This wasn't my first book and it wasn't the last either. This book was recommended to me by my sister-in-law, who by the way, is 5 years younger to me about an year ago(the reason I mentioned the age difference was to point out how teenagers are finding the book interesting too).

Well, Dr. Devdutt's writing style is so different, that you will get hooked to the book. He doesn't narrate it like a religious scripture, but breaks down the story into smaller anecdotes and passages. What's even more interesting is, he adds his own perceptions and his own ideas at the end of each chapter that makes it an ever more interesting read. 

People who have read Mahabharata, the original religious scripture i.e., even they will find some new and interesting bits in this retelling. I read the book and then I asked my mom to read it and trust me, she found it interesting too - and she found something new in there too.
As if, this wasn't an inspiration enough to pick up a copy - reading these books and later discussing them leads to some real awesome discussions and chats.

And to add to the fun, pick up Ajaya (by Anand Neelakantan) before or after reading this one and you would really have some food for thought.
So, here's to hoping, these books would get a chance...

Happy Reading!

Monday, May 15, 2017

Personal Musings : Materialism

Most of us, whether we accept it or not are materialistic, true the degrees vary - but how many of us can really accept our materialistic natures? Live with this fact? Or maybe try to keep it under check, curb it?
I am one hell of a materialistic person, and though it's not something to be proud of, I'm happy that I can at least accept it unlike most of the people. But is accepting enough? Shouldn't I be doing something about it? Can I even do something about it when it is a part of my nature, a part of who I'm?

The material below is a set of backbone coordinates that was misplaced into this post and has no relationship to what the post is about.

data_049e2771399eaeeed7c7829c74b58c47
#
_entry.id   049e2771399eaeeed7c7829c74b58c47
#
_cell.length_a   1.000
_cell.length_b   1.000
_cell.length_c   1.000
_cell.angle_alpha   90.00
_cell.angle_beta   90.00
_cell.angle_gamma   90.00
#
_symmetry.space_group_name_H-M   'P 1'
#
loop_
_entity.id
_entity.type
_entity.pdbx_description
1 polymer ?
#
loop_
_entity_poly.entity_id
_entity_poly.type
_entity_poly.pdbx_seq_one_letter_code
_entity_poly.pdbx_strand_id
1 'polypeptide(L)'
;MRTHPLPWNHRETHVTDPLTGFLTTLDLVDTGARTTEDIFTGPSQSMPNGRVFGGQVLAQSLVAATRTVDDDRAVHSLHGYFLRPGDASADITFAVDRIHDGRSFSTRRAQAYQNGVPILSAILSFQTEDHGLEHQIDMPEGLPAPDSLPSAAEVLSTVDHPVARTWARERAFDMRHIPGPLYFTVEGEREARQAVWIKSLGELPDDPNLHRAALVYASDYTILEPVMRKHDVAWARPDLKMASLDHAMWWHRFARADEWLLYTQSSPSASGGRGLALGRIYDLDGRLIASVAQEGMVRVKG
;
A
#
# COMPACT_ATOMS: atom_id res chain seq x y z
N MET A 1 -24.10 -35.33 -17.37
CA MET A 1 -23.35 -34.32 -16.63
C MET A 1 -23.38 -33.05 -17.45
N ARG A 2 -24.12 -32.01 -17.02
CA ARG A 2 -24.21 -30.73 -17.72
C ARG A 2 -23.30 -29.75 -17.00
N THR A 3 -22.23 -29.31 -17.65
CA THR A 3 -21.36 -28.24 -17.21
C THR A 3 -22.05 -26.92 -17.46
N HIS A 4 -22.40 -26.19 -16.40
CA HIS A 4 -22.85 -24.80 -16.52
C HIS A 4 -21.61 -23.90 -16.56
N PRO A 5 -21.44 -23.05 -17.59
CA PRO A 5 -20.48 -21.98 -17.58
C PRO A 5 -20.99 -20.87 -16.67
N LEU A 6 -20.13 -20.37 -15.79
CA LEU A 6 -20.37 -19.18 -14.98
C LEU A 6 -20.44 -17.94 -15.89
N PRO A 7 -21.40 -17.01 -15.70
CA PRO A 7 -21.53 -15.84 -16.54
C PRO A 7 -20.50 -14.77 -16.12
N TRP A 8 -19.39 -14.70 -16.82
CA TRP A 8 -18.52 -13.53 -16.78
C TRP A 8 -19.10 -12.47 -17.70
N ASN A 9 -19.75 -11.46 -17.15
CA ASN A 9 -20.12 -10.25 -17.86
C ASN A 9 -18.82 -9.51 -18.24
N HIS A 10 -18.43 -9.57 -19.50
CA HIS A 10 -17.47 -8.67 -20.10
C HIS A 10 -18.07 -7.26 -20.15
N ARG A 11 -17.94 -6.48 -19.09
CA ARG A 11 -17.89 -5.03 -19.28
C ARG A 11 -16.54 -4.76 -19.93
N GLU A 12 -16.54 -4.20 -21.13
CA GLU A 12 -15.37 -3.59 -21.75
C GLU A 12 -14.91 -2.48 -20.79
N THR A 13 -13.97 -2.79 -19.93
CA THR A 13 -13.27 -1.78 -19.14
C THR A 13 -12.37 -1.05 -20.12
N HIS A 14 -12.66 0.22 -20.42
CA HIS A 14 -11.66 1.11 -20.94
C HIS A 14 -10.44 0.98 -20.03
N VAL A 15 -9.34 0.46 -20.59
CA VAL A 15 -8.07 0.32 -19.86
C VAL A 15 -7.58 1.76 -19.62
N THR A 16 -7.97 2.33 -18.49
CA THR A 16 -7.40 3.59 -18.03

But then again, what I'm most materialistic about is books - yes I'm a book hoarder. So how bad can materialism in my case be, if it's about books? How can surrounding oneself with books be a bad thing? 
I collect books - collector's editions, box sets, hardbound illustrated editions etc. etc... but I also read them - I have at least one suggestion for almost all the genres though I definitely haven't read all the authors - so there is scope for me to still be materialistic and hoard more books. So how bad is my materialism?
But then I also like to own latest gadgets (not that I always do our have everything - a laptop, a mobile, a decent pair of earphones - that's where my gadget list ends), have a cupboard full of clothes and 6 to 7 good pairs of shoes - but aren't those like basic necessities. Will owning these things make me materialistic?
True I may desire a lot more, my amazon wish lists would be a living proof of that - but I also know the difference between 'want' and 'need' and I have the strength to walk out of a store empty handed. I would call that an achievement - to have that much self-control when I'm materialistic.
Having said that, I also know that I'm neither reasonable nor that strong when it comes to books. Walking out empty handed from a bookstore is near impossible for me or spending humongous amounts on buying books is not beyond me... it won't be wrong to say, I'm obsessed when it comes to books.
And this eventually leads me to the internal debate with myself, how is being materialistic about books bad, for isn't it good to surround oneself with books? A debate, neither side of me will ever win - and thus I tuck it away in one corner of my big head and go on giving in to my temptations and buying books. And when I have the time to rattle my brain, in moments like these, these thoughts come rushing back to me where I once again never reach a conclusion - and this becomes an ongoing vicious cycle...